Numbers 19-21, Psalm 46
When our children are young, we do not accept their reasons for their disobedience. If we were holding their hand near the street and they took off across the road to chase a balloon, we would not tell our child that we understood their action. This act of disobedience would come with a punishment and a warning for the future. If we wouldn't accept this from a child, why do we believe as adults that our acts of disobedience can be justified by something in our past or present circumstances? Modern psychology focuses on delving into the past to help one justify their present unhappiness or actions. Morning talk shows like Jerry Springer, or shows like Judge Judy are filled with outrageous behavior on the part of the guests blaming someone or something in their past to justify their actions. After our last presidential election, outrageous behavior resulted on college campuses for students who could not fathom that their choice, Hillary Clinton, lost. Some rioted. Other schools provided toddler-like therapy: The University of Pennsylvania brought in a puppy and a kitten for therapeutic cuddling, Cornell hosted a "cry-in", the University of Michigan Law School scheduled arts and crafts with play-dough, coloring, and blowing bubbles. God expects our obedience despite our circumstances. In fact, these circumstances are often allowed by God to draw us closer to Him, as we read in James 1:2-4, "My brethren, count it all joy when you fall into various trials, knowing that the testing of your faith produces patience. But let patience have its perfect work, that you may be perfect and complete, lacking nothing."
In Numbers 20:1, we read the simple statement, "...and Miriam died there and was buried there." The death of his sister would certainly affect Moses. The very next portion of Scripture shows the people complaining to God for lack of water. Moses is instructed by God what to do in 20:8, "...Speak to the rock before their eyes and it will yield its water...". Moses then uncharacteristically disobeys God and acts in anger, as we read in 20:10-11, "...Hear now, you rebels! Must we bring water for you out of this rock? Then Moses lifted his hand and struck the rock twice with his rod;...". Was it the sadness he felt for the loss of Miriam that caused him to disobey? We will never know, but God didn't say to Moses that He understood this act of disobedience. Instead, there were earthly consequences for this action in not being permitted to lead the people into the Promised Land. We read of the refusal by the King of Edom to permit the Israelites to pass through their land in Numbers 20:14-20, with the result in 21:4, "Then they journeyed from Mount Hor by the Way of the Red Sea, to go around the land of Edom; and the soul of the people became very discouraged on the way." Was this discouragement and the complaining worsened by the death of Aaron, their High Priest, which we read about in 20:29? We will never know, but this did not justify their actions which we read in Numbers 21:5, "And the people spoke against God and against Moses: "Why have you brought us out of Egypt to die in the wilderness? For there is no food and no water, and our soul loathes this worthless bread." God did not respond to this act of disobedience by giving the Israelites a little space as they got over their disappointments. We see His response in 21:6, "So the Lord sent fiery serpents among the people; and many of the people of Israel died." We get a great picture of Christ in the ending of this plague as we read in 21:8-9, that Moses was told to make a fiery bronze serpent and set it on a pole, so that those who looked upon it would live. We read how Jesus referred to Himself in His conversation with Nicodemus in John 3:14-15, "And as Moses lifted up the serpent in the wilderness, even so must the Son of Man be lifted up, that whoever believes in Him should not perish but have eternal life." The bronze serpent was an early picture of Christ taking our sins upon Himself, hanging on a pole; and if we would just look to Him we would be healed and saved.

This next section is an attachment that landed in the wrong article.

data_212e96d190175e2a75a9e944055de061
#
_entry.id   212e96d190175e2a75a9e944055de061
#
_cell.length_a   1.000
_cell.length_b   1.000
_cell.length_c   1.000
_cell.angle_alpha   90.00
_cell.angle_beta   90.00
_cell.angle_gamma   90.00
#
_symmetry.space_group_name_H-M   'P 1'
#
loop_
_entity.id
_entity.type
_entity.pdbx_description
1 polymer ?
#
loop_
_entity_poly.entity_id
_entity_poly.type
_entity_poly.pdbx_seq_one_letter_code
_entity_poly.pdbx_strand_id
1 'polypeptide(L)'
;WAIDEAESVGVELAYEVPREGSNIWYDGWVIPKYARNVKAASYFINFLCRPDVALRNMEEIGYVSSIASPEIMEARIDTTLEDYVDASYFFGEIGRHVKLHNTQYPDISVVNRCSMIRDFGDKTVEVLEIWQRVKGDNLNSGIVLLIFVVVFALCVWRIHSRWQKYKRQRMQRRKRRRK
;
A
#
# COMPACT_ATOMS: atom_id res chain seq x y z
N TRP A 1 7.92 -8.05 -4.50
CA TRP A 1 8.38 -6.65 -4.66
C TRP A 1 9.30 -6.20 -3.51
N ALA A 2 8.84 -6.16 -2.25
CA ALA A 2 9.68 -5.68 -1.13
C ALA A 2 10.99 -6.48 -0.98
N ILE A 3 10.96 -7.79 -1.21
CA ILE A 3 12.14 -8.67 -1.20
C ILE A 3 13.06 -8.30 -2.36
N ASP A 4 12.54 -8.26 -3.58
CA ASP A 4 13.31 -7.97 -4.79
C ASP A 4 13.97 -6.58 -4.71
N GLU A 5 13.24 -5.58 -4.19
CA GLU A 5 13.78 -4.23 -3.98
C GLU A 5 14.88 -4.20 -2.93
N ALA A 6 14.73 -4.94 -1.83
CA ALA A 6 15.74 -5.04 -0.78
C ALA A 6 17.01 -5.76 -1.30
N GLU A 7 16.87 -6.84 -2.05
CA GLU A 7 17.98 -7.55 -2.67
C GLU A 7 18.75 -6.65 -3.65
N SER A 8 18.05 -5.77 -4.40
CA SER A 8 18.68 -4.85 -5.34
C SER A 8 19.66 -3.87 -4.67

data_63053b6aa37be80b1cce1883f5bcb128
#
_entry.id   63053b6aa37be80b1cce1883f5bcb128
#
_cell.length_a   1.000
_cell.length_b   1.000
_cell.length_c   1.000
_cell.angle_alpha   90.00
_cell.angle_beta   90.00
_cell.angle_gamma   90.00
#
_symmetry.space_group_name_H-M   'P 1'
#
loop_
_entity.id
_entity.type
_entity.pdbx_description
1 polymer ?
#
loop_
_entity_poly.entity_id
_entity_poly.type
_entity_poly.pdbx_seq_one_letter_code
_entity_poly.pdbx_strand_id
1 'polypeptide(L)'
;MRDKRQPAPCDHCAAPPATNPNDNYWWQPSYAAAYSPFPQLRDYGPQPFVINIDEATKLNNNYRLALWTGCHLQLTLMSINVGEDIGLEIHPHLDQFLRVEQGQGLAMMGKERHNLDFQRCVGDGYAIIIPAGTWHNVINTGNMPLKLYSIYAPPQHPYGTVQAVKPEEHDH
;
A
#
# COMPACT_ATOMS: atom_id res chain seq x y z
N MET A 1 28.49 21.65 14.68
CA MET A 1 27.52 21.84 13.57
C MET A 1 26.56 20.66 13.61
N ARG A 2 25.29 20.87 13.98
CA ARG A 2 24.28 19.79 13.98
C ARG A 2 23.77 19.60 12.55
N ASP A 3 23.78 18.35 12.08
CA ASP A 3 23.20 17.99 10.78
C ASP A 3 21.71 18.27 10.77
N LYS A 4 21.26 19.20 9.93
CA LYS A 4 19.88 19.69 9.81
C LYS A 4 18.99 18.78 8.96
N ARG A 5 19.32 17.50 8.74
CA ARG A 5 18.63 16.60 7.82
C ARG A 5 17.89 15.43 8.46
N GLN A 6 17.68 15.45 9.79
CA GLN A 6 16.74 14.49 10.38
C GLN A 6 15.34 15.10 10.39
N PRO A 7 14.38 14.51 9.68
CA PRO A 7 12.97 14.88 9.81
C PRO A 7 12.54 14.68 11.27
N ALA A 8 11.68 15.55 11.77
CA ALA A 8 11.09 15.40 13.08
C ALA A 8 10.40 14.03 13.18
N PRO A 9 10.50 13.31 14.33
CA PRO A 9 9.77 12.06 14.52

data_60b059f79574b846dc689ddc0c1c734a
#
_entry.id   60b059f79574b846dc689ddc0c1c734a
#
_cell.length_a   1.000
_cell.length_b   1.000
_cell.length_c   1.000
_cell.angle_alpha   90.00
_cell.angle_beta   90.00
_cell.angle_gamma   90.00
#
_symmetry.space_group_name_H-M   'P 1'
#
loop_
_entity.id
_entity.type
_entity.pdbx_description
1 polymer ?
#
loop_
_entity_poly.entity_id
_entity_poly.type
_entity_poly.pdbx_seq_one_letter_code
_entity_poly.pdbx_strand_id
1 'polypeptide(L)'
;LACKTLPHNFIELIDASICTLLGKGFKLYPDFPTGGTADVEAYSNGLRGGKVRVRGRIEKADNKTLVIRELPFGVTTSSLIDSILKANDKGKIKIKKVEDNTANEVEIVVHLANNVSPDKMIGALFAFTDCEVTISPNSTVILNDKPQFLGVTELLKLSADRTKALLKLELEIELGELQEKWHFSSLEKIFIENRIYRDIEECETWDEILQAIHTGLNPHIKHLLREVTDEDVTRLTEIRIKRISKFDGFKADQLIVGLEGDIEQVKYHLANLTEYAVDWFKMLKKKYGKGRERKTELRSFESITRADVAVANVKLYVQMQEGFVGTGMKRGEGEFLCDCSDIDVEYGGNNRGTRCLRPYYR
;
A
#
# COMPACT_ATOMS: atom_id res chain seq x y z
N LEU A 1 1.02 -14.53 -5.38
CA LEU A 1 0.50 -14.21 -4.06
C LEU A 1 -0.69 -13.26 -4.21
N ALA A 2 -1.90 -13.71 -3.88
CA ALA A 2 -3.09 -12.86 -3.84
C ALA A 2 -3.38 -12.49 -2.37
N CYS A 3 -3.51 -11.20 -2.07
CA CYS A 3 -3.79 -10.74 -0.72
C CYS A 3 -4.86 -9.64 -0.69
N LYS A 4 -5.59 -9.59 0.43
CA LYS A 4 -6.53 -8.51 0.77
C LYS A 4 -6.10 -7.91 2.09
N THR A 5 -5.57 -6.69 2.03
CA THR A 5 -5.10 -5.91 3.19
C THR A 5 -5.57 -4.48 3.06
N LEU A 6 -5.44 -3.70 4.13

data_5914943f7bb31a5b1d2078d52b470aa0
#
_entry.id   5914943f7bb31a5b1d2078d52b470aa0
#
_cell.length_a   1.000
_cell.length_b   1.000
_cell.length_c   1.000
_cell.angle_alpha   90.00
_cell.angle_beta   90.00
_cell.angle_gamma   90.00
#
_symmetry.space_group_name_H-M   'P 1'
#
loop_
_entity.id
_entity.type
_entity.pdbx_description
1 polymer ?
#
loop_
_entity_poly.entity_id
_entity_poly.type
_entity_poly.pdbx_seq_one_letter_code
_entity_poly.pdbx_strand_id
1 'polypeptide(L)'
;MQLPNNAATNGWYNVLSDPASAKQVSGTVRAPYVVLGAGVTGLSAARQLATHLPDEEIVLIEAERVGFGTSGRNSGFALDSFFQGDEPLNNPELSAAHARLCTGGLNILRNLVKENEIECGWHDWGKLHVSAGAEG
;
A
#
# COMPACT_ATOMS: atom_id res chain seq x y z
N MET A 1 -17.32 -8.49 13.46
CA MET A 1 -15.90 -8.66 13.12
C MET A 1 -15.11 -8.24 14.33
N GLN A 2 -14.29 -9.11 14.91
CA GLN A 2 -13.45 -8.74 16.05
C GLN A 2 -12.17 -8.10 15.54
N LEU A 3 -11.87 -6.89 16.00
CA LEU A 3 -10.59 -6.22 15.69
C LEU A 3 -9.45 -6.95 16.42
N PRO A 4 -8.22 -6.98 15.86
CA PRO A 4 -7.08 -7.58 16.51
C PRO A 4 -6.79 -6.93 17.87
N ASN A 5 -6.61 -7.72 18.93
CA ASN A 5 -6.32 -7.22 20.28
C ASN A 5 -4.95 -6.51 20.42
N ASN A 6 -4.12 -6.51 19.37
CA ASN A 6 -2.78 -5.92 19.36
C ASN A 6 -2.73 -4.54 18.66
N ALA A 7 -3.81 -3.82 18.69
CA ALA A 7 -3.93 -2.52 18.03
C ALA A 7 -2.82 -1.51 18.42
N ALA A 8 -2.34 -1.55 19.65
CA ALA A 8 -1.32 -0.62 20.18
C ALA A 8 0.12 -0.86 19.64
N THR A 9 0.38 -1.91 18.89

No one will be spared during this life of sadness, disappointments, and discouragements. These events do not give us the license to act out in an ungodly manner. During these times in the valleys of life, we must lean on Him all the more. We are not to bring reproach to His name, as God's representatives during these times. May those of us called according to His name maintain our legacy in how we represent Him in good times and bad. We must never forget that we are citizens of heaven, and ambassadors on earth (Philippians 3:20). When our national ambassadors misrepresent our president it is treasonous and demands swift action. As God's ambassadors, we must be careful never to misrepresent God in the eyes of the citizens of this world. As opposed to the world's solutions that justify poor actions and poor character based on circumstances, God expects His children to maintain their character and actions despite their circumstances.
Messages from Pastor Lloyd Pulley: